Yet many people eligible for the home-office deduction are afraid to claim it. Among the reasons are the sheer complexity of the rules and fear of getting audited, says Barbara Weltman, the author of many tax books and an expert on small business issues. Those fears may be exaggerated. Ms. Weltman says she has claimed a home-office deduction for many years and never has been questioned by the IRS on that issue.
If you have a home office, keep track of your transportation costs from that office to your business appointments, says Bob D. Scharin, senior tax analyst at Thomson Reuters in New York. If you have a legitimate home office, "you may be able to convert nondeductible commuting expenses (of going from your residence to another work location) into deductible transportation expenses," says a Thomson Reuters publication.
Keep on Trucking, and Other Expenses
These can vary significantly depending on your business. Among the most common deductions are "car and truck expenses, utilities, supplies, legal and professional services, insurance, depreciation, taxes, meals and entertainment, advertising, repairs, travel, rent for business property and equipment," says Ms. Weltman in her book J.K. Lasser's Small Business Taxes 2011.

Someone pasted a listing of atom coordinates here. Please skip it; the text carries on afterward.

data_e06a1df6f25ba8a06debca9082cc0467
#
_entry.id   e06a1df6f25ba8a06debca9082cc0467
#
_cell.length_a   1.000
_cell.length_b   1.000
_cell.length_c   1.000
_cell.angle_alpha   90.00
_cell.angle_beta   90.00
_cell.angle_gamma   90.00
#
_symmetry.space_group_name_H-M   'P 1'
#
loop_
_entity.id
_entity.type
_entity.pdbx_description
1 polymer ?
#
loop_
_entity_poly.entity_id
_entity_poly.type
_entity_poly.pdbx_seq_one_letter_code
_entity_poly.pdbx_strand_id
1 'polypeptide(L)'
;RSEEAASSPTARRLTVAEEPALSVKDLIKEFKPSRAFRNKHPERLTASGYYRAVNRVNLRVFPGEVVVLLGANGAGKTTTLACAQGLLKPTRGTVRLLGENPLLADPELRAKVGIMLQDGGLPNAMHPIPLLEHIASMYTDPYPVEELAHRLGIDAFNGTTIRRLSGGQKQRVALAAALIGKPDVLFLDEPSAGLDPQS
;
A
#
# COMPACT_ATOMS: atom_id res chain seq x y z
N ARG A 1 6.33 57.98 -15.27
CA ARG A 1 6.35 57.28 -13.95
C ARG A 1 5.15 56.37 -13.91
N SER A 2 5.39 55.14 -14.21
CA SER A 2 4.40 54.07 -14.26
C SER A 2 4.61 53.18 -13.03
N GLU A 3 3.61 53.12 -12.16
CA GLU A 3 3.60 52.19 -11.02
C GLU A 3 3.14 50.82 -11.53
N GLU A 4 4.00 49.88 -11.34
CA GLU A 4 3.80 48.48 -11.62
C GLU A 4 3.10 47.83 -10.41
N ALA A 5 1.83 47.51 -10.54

You’ve Got Your Health (Insurance)
For tax years beginning in 2010, you can deduct any self-employed health insurance deduction you report on Form 1040, line 29, from self-employment earnings, according to the IRS.
Paying Your Part
One big disadvantage of working for yourself is getting saddled with higher Social Security and Medicare taxes than employees typically have to pay. These are known as "payroll taxes." To be sure, the tax bite for the self-employed is eased somewhat since they can deduct half of the self-employment tax on the front page of Form 1040. For details, including a rule change effective this year, see the Social Security Administration's website.
Many new ventures lose money, and those losses can be valuable at tax time. But this is a thorny area. Is your new venture a real business designed to make money? Or is it merely a hobby? If your unincorporated business consistently loses money for years, "you may not be able to deduct the losses in excess of your business income" unless you can show the business really is designed to make a profit, says Ms. Weltman in her book. The IRS long has frowned on taxpayer attempts to deduct net losses from what agents consider to be hobbies. Figuring out the difference between a hobby and a genuine business can be a gray area — and often has led to courtroom battles.
Some other points to keep in mind:
- Some places impose special taxes aimed at the self-employed. New York City, for example, has an unincorporated business tax.
- If you use your vehicle for business, the IRS's standard optional business mileage rate for 2010 was 50 cents a mile. For 2011, the rate rises to 51 cents a mile. If you prefer, you can deduct certain actual costs, instead of using the IRS standard optional rate.
- For a summary of tax changes that may help small business in 2010 or 2011 click here.
To read all of the Fiscal Times’ Tax Countdown Series click here.